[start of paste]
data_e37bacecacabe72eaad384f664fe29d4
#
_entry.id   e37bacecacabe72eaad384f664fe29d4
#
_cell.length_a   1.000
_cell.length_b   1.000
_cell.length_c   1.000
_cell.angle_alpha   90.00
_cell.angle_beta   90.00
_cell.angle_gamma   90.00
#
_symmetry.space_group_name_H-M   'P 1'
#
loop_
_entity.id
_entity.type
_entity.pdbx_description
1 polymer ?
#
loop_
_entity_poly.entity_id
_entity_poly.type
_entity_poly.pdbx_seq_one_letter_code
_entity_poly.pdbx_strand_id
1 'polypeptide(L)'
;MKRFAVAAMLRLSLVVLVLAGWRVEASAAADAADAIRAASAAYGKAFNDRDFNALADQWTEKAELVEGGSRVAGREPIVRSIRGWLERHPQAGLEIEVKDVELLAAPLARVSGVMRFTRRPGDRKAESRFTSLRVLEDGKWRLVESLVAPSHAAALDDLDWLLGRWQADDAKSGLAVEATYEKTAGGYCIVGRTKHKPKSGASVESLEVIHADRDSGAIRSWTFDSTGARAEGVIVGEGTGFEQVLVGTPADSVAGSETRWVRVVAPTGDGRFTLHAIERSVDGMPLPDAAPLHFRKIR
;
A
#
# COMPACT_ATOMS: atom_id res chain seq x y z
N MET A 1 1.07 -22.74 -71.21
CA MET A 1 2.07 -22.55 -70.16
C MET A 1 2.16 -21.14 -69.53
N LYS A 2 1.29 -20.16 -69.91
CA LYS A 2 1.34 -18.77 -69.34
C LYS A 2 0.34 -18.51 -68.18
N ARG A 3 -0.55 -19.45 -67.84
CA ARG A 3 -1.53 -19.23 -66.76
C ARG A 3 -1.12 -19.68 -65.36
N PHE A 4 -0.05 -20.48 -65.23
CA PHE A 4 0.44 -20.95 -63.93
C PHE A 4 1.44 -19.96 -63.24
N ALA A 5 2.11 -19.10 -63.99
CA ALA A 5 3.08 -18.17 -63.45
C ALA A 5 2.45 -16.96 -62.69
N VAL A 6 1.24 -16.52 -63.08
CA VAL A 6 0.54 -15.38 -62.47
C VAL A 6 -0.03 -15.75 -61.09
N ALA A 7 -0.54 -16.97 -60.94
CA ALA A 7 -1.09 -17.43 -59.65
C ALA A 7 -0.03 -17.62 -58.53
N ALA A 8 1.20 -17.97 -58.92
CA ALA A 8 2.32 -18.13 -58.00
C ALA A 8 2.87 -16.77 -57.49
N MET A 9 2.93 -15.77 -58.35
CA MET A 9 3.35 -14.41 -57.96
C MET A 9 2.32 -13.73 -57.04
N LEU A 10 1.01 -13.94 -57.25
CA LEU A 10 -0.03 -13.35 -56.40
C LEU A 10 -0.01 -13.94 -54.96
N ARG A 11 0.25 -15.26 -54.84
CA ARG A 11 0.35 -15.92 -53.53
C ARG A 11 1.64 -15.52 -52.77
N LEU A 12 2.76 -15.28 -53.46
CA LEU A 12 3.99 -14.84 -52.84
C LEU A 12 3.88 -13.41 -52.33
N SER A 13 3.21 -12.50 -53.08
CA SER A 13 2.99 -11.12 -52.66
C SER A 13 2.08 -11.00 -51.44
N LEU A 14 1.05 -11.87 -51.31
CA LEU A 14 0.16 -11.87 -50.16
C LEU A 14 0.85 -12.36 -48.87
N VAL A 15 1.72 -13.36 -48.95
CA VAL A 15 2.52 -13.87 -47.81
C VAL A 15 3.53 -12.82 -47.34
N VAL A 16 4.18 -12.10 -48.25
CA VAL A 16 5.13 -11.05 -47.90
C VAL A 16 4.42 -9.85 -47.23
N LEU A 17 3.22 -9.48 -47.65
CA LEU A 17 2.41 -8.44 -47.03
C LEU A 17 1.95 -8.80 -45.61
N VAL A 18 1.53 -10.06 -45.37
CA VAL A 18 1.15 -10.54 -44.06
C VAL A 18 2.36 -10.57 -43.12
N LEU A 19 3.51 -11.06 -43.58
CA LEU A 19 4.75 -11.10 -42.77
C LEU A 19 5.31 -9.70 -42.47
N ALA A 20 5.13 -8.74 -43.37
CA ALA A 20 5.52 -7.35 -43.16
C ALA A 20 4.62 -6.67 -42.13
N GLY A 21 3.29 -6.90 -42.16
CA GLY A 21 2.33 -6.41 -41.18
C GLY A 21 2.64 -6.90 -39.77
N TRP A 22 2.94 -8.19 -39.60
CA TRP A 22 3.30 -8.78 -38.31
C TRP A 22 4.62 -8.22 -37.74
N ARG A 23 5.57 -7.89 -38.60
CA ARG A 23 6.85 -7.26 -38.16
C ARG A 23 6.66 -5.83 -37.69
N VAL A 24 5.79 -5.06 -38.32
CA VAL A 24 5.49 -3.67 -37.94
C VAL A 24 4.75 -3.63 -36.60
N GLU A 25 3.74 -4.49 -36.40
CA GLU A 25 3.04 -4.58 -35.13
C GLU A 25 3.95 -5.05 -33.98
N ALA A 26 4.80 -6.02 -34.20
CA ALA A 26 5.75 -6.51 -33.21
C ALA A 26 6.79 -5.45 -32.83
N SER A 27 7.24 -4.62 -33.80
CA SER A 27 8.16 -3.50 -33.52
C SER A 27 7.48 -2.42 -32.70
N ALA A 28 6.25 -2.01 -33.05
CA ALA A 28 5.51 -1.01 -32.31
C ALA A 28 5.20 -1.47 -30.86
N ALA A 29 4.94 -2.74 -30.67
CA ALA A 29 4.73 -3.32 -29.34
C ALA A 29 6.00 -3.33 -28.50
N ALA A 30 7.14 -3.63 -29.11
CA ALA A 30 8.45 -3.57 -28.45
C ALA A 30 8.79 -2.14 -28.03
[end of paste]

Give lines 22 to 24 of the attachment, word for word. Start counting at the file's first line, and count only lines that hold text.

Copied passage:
_entity_poly.type
_entity_poly.pdbx_seq_one_letter_code
_entity_poly.pdbx_strand_id